The impression New Orleans left on us can be summed up in an insight we heard from Ray Cannata, pastor of Redeemer Presbyterian Church of New Orleans, where we worshiped during our stay. Pastor Cannata said, "In New Orleans, on the one hand you see a vivid picture of the Fall, and on the other hand you see a clear picture of Redemption." One can see the brokenness in a variety of forms, such as with the memory of when Katrina hit, a time filled with fear, desperation and loss. Although it has receded in our memories for the most part, it is not as easy to forget for those from the city—those who lost their homes or loved ones, or who drive every day through the wreckage that remains to be rebuilt. Most residents know someone who was killed in the storm, and many are waiting for their friends and family to return to the city.

We also see a picture of the Fall in the apathy that has left much of the city and people still abandoned, particularly the poor. Driving through the lower Ninth Ward, seeing uninhabited houses with yards overgrown and boards on the doors and windows, was unnerving and elicited feelings of anger and disappointment as we imagined the families that once lived there. For us, just one week in a place where the memories and aftermath of the storm are experienced on a daily basis was eye opening—it took us out of our world and put us in theirs. I realized the people who looked Katrina in the eye have a greater understanding than I do of the reality that, as theologian Cornelius Plantinga puts it, "The world is not the way it's supposed to be."

After spending a week in New Orleans, I realized that when Pastor Ray Cannata said New Orleans presents a lucid portrait of redemption, it wasn't a sentimental "looking on the bright side." We were able to truly experience the vibe of hope in the city. When we arrived, both the church and the Habitat for Humanity camp where we stayed received us as though we were their first visitors, thanking us incessantly and taking a sincere interest in our own stories. If "The Big Easy" had arms, they would be wide open. It seemed that feasting and socializing were the two main activities for the people there. From potlucks at people's houses, to restaurants in the French Quarter, to music and dancing on Frenchman Street, many of us found New Orleans to be one of the most people-oriented, vibrant, culturally rich communities we've ever visited. Ray Cannata told us the hurricane did not take away from the sense of community in the city, but rather heightened everyone's appreciation for one another and brought people together.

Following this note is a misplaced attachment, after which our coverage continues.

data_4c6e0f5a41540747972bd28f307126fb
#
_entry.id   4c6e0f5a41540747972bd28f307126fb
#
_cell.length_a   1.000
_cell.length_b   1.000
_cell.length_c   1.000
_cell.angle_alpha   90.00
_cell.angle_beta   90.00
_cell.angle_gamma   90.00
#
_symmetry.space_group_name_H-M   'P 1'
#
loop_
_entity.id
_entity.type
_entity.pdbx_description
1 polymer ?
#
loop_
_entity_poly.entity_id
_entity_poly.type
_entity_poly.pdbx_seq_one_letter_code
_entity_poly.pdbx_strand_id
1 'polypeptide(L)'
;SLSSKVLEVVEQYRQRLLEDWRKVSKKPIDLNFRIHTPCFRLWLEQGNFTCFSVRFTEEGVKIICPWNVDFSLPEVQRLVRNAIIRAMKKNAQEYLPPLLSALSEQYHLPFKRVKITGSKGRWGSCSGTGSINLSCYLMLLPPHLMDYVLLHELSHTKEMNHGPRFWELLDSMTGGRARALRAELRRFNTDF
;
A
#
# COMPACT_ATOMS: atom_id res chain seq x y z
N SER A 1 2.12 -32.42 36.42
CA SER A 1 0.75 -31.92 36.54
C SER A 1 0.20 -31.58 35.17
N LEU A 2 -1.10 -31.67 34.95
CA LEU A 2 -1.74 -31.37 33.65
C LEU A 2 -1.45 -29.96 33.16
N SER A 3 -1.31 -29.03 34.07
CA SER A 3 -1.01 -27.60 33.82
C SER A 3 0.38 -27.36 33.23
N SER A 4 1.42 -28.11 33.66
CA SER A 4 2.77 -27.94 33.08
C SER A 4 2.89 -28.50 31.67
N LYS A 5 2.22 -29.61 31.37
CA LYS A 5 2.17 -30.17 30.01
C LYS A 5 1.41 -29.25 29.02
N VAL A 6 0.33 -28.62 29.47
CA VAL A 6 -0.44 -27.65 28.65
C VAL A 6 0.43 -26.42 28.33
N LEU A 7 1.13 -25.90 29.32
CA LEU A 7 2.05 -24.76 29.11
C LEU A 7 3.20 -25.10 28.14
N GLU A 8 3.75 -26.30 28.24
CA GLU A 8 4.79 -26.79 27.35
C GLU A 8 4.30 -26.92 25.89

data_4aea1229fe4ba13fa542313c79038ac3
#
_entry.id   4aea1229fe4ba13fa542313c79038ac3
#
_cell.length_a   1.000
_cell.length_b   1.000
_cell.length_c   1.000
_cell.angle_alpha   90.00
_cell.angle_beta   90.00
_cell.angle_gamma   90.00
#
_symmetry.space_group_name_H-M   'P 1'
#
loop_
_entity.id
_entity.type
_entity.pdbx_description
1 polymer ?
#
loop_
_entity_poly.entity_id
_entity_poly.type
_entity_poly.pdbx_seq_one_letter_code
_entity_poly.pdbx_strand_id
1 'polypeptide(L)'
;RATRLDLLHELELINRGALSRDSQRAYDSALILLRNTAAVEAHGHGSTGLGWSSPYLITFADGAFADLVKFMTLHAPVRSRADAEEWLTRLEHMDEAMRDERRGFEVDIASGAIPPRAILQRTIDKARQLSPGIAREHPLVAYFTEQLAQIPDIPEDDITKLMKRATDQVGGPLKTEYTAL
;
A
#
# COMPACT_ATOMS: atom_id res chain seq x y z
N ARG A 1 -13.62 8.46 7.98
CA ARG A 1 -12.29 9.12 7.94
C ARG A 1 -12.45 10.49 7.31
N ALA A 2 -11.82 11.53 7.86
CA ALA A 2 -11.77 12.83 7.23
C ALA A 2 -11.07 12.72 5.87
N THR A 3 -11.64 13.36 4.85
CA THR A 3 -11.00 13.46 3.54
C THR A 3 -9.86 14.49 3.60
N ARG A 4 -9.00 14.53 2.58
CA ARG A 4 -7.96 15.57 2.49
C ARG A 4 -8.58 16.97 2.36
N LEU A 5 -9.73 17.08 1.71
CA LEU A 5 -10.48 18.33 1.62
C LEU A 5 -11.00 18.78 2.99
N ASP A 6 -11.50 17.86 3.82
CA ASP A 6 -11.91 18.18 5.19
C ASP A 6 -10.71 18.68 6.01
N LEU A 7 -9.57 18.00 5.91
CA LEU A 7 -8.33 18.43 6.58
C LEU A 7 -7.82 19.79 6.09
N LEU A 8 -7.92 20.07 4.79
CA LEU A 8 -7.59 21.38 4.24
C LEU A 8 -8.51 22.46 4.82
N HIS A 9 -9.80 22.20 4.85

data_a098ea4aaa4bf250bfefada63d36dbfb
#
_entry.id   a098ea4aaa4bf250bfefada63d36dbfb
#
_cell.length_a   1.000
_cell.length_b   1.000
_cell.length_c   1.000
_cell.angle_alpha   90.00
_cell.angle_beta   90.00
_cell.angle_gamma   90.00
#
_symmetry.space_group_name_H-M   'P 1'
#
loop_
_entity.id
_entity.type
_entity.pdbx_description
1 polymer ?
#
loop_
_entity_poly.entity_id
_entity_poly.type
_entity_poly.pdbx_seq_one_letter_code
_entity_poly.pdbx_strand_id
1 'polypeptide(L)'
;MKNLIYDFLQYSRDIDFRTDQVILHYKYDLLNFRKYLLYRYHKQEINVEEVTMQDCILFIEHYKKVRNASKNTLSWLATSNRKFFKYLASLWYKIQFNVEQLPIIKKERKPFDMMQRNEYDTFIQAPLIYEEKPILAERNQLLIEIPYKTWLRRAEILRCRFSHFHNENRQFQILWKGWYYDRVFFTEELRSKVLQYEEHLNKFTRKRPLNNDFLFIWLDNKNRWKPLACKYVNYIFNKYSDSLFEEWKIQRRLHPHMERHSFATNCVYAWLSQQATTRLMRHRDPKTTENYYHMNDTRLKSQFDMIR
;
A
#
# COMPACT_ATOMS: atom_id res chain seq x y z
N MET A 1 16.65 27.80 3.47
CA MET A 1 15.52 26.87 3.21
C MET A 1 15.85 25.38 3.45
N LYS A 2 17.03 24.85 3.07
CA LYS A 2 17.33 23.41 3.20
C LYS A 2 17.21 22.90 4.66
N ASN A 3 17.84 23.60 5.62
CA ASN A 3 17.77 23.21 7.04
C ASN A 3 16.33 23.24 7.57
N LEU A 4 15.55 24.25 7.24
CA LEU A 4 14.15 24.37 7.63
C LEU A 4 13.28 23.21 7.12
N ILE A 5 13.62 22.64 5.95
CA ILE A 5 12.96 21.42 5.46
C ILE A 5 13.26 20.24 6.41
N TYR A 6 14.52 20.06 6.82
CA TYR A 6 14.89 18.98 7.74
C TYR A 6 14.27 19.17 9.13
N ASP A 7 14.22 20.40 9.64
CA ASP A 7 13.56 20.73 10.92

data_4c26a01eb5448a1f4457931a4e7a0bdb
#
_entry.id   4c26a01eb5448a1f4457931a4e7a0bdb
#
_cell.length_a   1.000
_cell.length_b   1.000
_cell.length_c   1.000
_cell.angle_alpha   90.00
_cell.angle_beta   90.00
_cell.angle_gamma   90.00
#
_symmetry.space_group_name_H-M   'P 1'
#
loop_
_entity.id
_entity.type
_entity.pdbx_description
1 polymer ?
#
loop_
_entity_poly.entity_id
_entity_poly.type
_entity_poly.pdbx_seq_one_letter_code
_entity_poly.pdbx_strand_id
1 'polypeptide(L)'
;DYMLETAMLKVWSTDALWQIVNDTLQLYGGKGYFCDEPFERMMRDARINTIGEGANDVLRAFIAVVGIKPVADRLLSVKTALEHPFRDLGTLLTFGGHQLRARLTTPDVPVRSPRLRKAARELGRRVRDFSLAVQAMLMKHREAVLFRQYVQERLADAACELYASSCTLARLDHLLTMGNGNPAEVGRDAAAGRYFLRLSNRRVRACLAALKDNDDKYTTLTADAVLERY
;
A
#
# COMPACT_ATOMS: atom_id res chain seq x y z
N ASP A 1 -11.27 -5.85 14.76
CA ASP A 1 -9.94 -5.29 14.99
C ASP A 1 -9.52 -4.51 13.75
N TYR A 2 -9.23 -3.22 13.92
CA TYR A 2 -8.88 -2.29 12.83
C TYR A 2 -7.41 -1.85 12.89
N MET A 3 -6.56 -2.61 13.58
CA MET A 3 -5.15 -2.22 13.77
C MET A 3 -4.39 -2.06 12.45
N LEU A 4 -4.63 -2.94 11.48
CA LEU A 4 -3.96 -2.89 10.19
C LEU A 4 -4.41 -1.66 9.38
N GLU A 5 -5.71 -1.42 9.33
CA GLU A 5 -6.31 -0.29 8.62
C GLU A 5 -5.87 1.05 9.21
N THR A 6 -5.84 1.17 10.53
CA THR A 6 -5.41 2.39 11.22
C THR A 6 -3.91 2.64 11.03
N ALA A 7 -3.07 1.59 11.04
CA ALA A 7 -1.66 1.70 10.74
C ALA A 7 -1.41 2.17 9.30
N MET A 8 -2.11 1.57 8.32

The rebuilding efforts have also been a sign of hope in the city. There has been a consistent flow of volunteers since the hurricane hit, and it was exciting for us to be able to lend a hand by working with Habitat for Humanity on a house-building project. It took some of us a few crooked nails and bruised thumbs to get our hammer skills down, but we had fun getting our hands dirty. We stayed at Camp Hope, where we ate meals and shared conversations with people from many walks of life, all coming to help out. It was a great opportunity to testify that Christ was our reason for being there. And perhaps one of the most encouraging statistics I heard was that 80-90 percent of the rebuilding efforts were done by churches. The kingdom of God is indeed at work.